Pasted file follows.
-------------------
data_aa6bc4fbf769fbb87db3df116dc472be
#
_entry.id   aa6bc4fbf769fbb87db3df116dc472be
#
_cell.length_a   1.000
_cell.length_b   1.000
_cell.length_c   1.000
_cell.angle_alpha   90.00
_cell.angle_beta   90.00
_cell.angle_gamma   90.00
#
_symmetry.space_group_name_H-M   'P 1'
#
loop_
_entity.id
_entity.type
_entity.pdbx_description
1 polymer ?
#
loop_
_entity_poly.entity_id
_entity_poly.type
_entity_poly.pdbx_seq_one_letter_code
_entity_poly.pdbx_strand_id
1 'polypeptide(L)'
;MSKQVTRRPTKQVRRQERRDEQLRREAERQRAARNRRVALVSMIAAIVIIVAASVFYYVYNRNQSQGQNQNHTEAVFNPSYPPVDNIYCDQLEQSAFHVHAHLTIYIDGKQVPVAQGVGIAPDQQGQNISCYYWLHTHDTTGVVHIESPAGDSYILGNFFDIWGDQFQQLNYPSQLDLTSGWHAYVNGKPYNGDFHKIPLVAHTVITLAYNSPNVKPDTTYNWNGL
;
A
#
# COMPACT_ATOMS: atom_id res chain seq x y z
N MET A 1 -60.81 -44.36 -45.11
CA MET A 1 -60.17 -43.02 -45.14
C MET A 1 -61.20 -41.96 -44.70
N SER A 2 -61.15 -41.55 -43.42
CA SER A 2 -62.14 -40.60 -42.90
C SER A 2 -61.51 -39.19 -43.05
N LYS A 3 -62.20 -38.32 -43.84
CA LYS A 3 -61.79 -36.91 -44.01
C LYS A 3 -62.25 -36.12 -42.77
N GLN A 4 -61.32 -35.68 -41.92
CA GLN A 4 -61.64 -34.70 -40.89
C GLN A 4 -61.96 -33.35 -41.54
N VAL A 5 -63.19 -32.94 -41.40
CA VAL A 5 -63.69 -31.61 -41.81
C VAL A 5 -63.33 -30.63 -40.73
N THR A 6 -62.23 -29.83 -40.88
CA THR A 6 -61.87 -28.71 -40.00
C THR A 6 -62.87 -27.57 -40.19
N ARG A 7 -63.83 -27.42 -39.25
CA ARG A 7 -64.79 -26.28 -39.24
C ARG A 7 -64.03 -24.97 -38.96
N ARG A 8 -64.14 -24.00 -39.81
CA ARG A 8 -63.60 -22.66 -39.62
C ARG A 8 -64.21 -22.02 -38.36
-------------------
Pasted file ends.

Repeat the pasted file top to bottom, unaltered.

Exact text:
data_aa6bc4fbf769fbb87db3df116dc472be
#
_entry.id   aa6bc4fbf769fbb87db3df116dc472be
#
_cell.length_a   1.000
_cell.length_b   1.000
_cell.length_c   1.000
_cell.angle_alpha   90.00
_cell.angle_beta   90.00
_cell.angle_gamma   90.00
#
_symmetry.space_group_name_H-M   'P 1'
#
loop_
_entity.id
_entity.type
_entity.pdbx_description
1 polymer ?
#
loop_
_entity_poly.entity_id
_entity_poly.type
_entity_poly.pdbx_seq_one_letter_code
_entity_poly.pdbx_strand_id
1 'polypeptide(L)'
;MSKQVTRRPTKQVRRQERRDEQLRREAERQRAARNRRVALVSMIAAIVIIVAASVFYYVYNRNQSQGQNQNHTEAVFNPSYPPVDNIYCDQLEQSAFHVHAHLTIYIDGKQVPVAQGVGIAPDQQGQNISCYYWLHTHDTTGVVHIESPAGDSYILGNFFDIWGDQFQQLNYPSQLDLTSGWHAYVNGKPYNGDFHKIPLVAHTVITLAYNSPNVKPDTTYNWNGL
;
A
#
# COMPACT_ATOMS: atom_id res chain seq x y z
N MET A 1 -60.81 -44.36 -45.11
CA MET A 1 -60.17 -43.02 -45.14
C MET A 1 -61.20 -41.96 -44.70
N SER A 2 -61.15 -41.55 -43.42
CA SER A 2 -62.14 -40.60 -42.90
C SER A 2 -61.51 -39.19 -43.05
N LYS A 3 -62.20 -38.32 -43.84
CA LYS A 3 -61.79 -36.91 -44.01
C LYS A 3 -62.25 -36.12 -42.77
N GLN A 4 -61.32 -35.68 -41.92
CA GLN A 4 -61.64 -34.70 -40.89
C GLN A 4 -61.96 -33.35 -41.54
N VAL A 5 -63.19 -32.94 -41.40
CA VAL A 5 -63.69 -31.61 -41.81
C VAL A 5 -63.33 -30.63 -40.73
N THR A 6 -62.23 -29.83 -40.88
CA THR A 6 -61.87 -28.71 -40.00
C THR A 6 -62.87 -27.57 -40.19
N ARG A 7 -63.83 -27.42 -39.25
CA ARG A 7 -64.79 -26.28 -39.24
C ARG A 7 -64.03 -24.97 -38.96
N ARG A 8 -64.14 -24.00 -39.81
CA ARG A 8 -63.60 -22.66 -39.62
C ARG A 8 -64.21 -22.02 -38.36